ASCOT (as-kot)
A cravat with wide square ends; secured with an ornamental pin.

BESOM (be’-zum)
Narrow welted edging on coat body above pocket lip.

An event where a tuxedo or dinner jacket is encouraged but not required. If not a tuxedo, proper dressy attire (coat and tie) is necessary.

An event where a tuxedo or dinner jacket may be worn but is not required. Proper dressy attire (suit, not a sport coat) is necessary.

An event where a tuxedo or dinner jacket is required. Don’t even think about attending without one.

BOUTONNIERE (boo’-t?-nîr’)
A flower or small bunch of flowers worn in a button hole. From Old French, buttonhole.

Standard formal attire. Wide array of fabrics, colors and patterns. Black is always the preferred choice. Available usually pre-tied with a neck band to wear on a wing-collar or dress-collar shirt. Be bold, buy a black silk tie that you tie yourself. Very James Bond-like.

A straight black cane with white tips on both ends. Traditionally carried when wearing “white tie and tails”. Usually accompanied by white gloves and a top hat.

Traditional formal attire. Usually available in gold, silver, silver plate, gold plate, and nickel-plate. Normally coordinated with four shirt studs worn on the front placket of the shirt in lieu of buttons.

CUMMERBUND (kum’-er-bund’)
A broad sash, especially one that is pleated lengthwise and worn as an article of formal dress, as with a dinner jacket. Worn so the open side of the pleats are up (as if to hold opera tickets).

CUTAWAY (aka morning coat)
Classic daytime formal attire that used to be worn only for events prior to noon. Now acceptable up until mid-afternoon, but never for evenings. A charcoal grey or black coat with a long coachman back. The front of the coat “cuts away from the button down. Worn with a dove grey or black vest, striped or pin-dot ascot, wing collar shirt, and either striped or nailhead pants. Black formal shoes or dress calfskin shoes are a must.

Traditionally, for summer, white, off-white or Sahara tan. Panama weave, single or double-breasted, self-faced shawl collar dinner jacket with black formal trousers. Worn with a white pleated wing-collar or spread-collar shirt.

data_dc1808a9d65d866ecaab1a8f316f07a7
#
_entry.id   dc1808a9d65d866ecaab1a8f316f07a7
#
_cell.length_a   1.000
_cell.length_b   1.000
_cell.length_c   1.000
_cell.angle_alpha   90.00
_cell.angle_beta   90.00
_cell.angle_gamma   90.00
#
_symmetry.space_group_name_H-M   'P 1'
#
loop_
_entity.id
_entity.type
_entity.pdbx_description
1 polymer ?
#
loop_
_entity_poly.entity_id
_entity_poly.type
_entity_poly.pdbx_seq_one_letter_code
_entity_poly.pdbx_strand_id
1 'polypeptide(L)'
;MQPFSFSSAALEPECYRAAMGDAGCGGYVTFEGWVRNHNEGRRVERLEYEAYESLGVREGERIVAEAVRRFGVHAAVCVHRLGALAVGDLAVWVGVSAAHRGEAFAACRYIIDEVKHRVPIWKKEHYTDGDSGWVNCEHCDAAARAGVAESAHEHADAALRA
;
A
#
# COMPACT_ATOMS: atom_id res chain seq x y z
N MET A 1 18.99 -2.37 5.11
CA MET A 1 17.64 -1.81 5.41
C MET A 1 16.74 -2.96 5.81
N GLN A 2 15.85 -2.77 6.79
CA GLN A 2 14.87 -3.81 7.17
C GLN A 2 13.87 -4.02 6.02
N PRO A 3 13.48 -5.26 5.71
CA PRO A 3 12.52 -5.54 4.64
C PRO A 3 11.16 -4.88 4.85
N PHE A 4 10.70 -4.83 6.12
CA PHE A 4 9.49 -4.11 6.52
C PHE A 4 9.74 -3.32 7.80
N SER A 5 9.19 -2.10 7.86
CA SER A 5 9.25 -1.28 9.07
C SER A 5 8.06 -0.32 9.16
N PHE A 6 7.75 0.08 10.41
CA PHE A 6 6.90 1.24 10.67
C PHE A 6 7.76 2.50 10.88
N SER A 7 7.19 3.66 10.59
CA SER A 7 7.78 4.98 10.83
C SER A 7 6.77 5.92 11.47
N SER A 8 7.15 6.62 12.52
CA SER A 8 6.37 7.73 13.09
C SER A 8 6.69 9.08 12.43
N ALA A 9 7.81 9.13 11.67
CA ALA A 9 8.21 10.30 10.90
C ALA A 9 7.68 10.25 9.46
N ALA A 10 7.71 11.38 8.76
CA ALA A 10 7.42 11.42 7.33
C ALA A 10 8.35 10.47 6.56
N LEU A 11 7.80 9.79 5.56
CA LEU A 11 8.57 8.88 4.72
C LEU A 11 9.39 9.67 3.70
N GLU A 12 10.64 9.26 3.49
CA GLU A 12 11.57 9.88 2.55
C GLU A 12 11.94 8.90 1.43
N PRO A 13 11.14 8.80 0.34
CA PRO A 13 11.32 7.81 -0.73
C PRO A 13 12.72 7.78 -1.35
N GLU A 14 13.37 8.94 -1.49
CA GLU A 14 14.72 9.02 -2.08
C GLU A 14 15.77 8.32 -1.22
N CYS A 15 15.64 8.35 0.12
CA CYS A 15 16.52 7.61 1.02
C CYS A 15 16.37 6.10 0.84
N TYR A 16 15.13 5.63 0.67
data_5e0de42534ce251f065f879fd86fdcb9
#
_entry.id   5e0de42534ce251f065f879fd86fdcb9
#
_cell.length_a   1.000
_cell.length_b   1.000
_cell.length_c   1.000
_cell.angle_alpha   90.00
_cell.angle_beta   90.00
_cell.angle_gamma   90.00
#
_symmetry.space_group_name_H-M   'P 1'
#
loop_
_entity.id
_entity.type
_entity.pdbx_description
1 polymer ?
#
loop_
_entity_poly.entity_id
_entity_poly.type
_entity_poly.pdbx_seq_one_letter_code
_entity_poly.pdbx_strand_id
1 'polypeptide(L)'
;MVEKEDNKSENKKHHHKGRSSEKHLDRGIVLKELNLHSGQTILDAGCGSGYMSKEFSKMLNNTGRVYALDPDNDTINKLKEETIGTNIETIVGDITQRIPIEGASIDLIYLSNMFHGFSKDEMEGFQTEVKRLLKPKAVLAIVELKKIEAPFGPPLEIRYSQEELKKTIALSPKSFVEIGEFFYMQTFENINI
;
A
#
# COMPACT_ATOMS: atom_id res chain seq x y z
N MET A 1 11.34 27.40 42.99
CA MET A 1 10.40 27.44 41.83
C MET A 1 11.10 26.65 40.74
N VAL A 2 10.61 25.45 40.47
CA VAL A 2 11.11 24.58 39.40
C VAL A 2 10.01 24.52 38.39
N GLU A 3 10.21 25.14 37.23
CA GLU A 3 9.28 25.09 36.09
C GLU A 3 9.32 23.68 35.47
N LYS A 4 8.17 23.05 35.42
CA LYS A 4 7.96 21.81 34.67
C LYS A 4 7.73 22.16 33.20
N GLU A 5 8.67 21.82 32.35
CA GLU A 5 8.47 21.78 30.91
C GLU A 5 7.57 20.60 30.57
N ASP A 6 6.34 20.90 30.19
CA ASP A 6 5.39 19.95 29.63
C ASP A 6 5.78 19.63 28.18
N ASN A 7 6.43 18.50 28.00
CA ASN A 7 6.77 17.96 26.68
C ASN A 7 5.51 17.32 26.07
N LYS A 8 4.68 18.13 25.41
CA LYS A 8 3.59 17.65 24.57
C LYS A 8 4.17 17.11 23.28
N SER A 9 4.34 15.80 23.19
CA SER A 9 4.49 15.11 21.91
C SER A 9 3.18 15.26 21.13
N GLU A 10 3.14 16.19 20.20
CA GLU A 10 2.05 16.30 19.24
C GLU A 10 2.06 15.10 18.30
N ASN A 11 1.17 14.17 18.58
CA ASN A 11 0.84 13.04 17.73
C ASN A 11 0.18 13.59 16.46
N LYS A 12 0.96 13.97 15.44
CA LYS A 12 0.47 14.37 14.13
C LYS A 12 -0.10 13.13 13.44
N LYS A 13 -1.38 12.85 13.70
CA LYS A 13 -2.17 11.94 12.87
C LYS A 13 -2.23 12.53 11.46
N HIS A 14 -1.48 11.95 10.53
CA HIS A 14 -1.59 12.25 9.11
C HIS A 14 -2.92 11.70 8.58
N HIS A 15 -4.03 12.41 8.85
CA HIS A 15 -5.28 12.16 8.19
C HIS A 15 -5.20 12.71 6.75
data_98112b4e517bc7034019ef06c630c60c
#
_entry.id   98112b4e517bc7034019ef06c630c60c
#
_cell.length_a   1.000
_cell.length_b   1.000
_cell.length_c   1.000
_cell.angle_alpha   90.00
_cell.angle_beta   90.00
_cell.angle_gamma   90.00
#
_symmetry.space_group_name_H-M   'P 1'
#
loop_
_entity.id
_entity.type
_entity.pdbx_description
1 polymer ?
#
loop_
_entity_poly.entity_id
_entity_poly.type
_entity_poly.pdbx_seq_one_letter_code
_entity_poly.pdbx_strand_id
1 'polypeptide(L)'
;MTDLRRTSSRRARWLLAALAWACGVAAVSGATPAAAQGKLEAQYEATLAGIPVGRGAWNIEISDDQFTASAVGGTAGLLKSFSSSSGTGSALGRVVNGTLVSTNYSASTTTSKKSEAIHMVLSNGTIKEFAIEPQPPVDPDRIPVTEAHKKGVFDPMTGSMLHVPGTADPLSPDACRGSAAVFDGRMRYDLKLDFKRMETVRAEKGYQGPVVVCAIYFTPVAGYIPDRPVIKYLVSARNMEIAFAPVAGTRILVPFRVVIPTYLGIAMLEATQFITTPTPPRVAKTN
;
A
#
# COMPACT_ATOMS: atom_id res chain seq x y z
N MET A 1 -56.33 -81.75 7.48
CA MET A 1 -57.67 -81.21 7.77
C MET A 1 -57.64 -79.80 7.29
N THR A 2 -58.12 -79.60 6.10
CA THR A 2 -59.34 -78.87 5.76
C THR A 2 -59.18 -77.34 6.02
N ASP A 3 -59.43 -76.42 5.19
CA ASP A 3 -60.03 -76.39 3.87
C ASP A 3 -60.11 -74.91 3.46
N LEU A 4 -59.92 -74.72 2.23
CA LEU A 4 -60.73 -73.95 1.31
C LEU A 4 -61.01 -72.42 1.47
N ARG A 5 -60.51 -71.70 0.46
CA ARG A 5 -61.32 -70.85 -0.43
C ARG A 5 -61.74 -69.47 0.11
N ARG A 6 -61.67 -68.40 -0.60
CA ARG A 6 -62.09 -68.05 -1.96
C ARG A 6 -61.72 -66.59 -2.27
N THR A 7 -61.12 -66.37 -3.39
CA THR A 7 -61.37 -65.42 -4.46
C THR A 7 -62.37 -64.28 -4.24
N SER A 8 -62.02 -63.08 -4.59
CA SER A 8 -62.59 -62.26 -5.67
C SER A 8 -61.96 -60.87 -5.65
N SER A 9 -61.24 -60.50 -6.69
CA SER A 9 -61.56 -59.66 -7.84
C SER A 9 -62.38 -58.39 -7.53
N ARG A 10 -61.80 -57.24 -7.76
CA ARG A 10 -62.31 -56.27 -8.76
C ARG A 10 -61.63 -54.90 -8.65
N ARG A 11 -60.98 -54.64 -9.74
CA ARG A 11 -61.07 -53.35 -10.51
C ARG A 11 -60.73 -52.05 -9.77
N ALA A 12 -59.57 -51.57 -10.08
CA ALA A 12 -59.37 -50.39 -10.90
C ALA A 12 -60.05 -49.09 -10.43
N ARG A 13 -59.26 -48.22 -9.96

The number of inches smaller the trouser waist of a suit is than the coat. A size 40 regular tuxedo, for example, usually has a 6 inch trouser drop… a 34 inch waist.

FEDORA (fí-dôr’-uh)
A soft felt hat with a fairly low crown creased lengthwise and a brim that can be turned up or down.

The simplest of neckwear knots to tie. Name comes from a coach being drawn by four horse in two teams, driven in tandem by a single person. Young blades took up the sport, organized into clubs and adopted the professional coachman’s tie as a mark of distinction. A four-in-hand is a small knot for wear with a narrow-spread collar.

A full satin back like on a traditional three-piece suit, usually found with an adjustable strap across the lower back to cinch-in any excess fabric. Available in a wide array of colors and patterns.

The seam on a coat where collar meets lapel.

A silk or satin fabric square folded in a variety of manners and placed in the outer breast pocket of a tuxedo. Does not have to match the vest but should complement the colors in the tie and or vest.

Type of lapel on which the top line slants down in line with the collar seam.

A fabric woven or printed with colorful curved (amoeba-like) abstract figures.

Type of lapel on which the top line slants up from the horizontal.

An unnotched lapel with no gorge.

Slit at center or sides on the bottom of the back of a jacket or coat.

The largest of the three neckwear knot styles. Worn with wide spread collar shirts. (Half-windsor is worn with medium spread collar).

A smooth, compact yarn form long wool fibers, used for smooth, firm, compact fabrics.

Scroll to Top